What advice can I give you? Don’t be afraid to be creative. As we are creative in our work, try to be creative in business, in life. Take pride in what you do. OWN it. BE it. LIVE it. BREATHE IT. BELIEVE it. And keep at it.
The more you keep at it, the better you get and the better you get, the more you will believe in it and the more you believe in it, the more others will as well.
This painting is made in collaboration with Layla Love, a photographer and human rights activist. The painting is part of a show in NYC titled ‘Rise of the Butterfly‘.The show aims to raise money and awareness for issues around and the ending of sex slavery and human trafficking.I have a small blurb accompanying the piece. It reads:
There’s no pretty way to say this; no way to look away or ignore it. This: a painting born from the sweetness of my studio, speaking to and of unfathomable human despair. But here it is. Here it is. And that despair cuts through it like an absence of light in a clear sky. Yet without casting light into those dark spaces we can never heal our culture, transforming that absence, awakening each other again to the dance of interconnectivity, creating beauty. And I believe that, in the end, there will be – and always be – beauty.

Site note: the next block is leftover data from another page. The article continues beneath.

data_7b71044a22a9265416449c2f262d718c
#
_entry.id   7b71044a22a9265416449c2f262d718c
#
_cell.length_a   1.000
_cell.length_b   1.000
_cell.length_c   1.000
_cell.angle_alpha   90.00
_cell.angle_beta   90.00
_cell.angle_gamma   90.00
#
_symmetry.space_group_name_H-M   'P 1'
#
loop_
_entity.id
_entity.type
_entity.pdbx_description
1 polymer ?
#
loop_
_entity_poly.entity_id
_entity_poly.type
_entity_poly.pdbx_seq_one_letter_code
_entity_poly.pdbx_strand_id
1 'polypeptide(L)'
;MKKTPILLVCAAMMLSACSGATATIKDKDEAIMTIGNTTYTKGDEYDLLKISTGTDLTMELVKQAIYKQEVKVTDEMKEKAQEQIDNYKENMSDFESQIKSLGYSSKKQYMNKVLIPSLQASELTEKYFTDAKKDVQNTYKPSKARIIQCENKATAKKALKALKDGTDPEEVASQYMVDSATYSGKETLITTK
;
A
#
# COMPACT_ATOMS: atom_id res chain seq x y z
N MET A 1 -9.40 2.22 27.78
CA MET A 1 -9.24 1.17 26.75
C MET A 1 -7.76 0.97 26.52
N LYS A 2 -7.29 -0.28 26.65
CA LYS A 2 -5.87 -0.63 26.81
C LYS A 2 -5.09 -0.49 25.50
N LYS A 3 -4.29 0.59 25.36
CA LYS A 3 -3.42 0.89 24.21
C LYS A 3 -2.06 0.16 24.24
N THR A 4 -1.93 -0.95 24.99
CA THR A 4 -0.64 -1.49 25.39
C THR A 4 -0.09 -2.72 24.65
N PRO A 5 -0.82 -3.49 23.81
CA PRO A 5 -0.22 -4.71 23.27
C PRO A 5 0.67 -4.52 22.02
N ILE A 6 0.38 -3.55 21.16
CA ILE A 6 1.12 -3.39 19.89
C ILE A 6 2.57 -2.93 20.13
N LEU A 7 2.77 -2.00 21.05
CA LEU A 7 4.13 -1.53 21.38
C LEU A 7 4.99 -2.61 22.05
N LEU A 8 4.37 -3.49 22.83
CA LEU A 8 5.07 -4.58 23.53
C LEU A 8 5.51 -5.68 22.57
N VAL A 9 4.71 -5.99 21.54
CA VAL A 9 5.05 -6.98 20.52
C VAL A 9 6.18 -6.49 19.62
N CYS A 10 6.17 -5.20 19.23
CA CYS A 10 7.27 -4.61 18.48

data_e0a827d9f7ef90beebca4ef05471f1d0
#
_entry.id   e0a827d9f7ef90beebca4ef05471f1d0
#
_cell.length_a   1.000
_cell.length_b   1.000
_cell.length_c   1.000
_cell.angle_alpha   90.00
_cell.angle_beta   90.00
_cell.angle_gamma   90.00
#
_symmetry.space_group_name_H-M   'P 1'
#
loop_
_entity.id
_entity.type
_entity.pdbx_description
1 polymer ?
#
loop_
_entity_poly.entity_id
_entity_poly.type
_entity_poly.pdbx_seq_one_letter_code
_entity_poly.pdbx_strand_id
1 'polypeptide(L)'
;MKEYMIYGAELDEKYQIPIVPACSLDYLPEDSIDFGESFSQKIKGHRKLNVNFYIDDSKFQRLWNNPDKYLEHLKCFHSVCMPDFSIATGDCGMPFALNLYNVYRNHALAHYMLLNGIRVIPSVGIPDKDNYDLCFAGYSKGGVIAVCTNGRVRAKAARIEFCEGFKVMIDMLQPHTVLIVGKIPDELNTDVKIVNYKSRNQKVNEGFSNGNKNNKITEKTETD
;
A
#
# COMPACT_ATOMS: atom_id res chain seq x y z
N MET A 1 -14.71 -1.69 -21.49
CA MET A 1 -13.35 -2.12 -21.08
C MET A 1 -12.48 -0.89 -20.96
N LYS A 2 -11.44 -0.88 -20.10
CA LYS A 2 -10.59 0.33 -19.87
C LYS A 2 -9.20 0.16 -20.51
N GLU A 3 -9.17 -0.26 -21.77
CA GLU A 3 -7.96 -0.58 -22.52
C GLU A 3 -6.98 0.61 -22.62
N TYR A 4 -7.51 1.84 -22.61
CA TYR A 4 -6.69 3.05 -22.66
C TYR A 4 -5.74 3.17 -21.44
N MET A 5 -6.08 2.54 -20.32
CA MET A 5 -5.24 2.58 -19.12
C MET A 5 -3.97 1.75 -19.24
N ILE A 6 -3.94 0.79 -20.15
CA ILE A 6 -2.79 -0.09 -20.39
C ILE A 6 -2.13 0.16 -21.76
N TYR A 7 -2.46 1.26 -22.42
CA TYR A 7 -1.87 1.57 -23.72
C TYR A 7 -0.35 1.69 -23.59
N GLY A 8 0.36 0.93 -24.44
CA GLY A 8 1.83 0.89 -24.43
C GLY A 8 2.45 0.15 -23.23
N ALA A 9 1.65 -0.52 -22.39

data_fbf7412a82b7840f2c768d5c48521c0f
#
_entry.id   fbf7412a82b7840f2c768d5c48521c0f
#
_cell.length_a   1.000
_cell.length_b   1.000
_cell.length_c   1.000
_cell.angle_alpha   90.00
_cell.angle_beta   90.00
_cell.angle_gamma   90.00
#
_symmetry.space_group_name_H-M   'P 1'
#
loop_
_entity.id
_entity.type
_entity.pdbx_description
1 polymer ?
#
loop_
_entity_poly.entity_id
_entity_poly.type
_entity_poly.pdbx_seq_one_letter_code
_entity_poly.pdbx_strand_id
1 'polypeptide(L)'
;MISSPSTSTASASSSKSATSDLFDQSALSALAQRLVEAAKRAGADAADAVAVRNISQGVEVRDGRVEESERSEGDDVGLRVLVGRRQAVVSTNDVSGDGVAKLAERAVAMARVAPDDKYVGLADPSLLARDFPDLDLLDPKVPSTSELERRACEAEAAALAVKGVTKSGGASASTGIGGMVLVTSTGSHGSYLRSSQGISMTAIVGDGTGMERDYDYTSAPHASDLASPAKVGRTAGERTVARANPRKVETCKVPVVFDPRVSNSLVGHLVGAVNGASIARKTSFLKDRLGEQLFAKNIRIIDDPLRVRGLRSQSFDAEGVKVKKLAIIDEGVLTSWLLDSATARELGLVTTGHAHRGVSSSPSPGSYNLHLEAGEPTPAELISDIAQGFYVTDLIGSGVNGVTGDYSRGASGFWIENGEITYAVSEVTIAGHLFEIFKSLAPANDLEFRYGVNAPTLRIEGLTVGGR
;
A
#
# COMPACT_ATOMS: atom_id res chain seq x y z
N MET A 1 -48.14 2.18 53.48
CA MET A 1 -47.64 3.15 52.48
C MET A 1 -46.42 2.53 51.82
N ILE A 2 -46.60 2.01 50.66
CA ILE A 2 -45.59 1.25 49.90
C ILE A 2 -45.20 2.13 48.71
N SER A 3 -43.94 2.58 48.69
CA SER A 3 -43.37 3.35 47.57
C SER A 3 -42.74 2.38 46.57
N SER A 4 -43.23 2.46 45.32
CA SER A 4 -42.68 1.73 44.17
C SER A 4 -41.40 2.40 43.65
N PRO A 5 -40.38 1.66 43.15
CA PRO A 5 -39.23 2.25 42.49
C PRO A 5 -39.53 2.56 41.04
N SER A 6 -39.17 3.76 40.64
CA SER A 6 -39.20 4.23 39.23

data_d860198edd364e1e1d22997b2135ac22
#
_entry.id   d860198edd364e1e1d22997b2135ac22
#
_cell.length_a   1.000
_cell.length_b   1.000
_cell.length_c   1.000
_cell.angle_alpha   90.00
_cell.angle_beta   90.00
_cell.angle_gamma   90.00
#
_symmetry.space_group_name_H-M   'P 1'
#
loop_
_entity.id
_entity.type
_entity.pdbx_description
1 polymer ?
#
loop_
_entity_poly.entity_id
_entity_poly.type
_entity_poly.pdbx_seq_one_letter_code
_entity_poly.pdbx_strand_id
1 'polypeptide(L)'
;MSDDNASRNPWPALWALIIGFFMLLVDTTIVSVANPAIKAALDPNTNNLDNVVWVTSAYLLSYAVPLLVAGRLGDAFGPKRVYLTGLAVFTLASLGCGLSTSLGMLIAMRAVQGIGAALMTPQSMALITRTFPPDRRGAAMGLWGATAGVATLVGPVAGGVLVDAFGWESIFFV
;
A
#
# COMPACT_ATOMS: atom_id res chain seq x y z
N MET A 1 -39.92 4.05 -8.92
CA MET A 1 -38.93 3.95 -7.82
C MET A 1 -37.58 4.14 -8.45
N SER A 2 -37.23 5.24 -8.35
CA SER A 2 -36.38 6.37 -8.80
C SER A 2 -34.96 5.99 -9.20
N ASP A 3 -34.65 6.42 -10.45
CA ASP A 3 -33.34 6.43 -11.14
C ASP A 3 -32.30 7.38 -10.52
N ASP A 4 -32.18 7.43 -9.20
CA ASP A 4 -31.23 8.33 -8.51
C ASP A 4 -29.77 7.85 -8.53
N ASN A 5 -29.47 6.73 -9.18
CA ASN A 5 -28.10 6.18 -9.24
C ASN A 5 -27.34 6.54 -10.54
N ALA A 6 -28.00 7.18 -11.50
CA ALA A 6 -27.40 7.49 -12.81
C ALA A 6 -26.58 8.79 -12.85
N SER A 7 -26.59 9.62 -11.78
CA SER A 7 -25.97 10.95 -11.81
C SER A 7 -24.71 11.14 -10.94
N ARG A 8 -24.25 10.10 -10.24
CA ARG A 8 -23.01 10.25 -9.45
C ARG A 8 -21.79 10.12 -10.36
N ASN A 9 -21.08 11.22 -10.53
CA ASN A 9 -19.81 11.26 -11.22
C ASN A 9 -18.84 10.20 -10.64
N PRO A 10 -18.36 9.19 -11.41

It was a hard painting to make: the reasons for its existence are disturbing, to say the least. So where does one find inspiration for such a piece? I think it starts with finding gratitude and beauty in one’s present moment and then turning that gaze to where there the light is absent.
I'd love to hear from you. Send me a message here and
I'll do my best to get back to you as soon as I can.
Thank you for your interest in my work.
Please send me a note here, and I'll get back to you as soon as I can.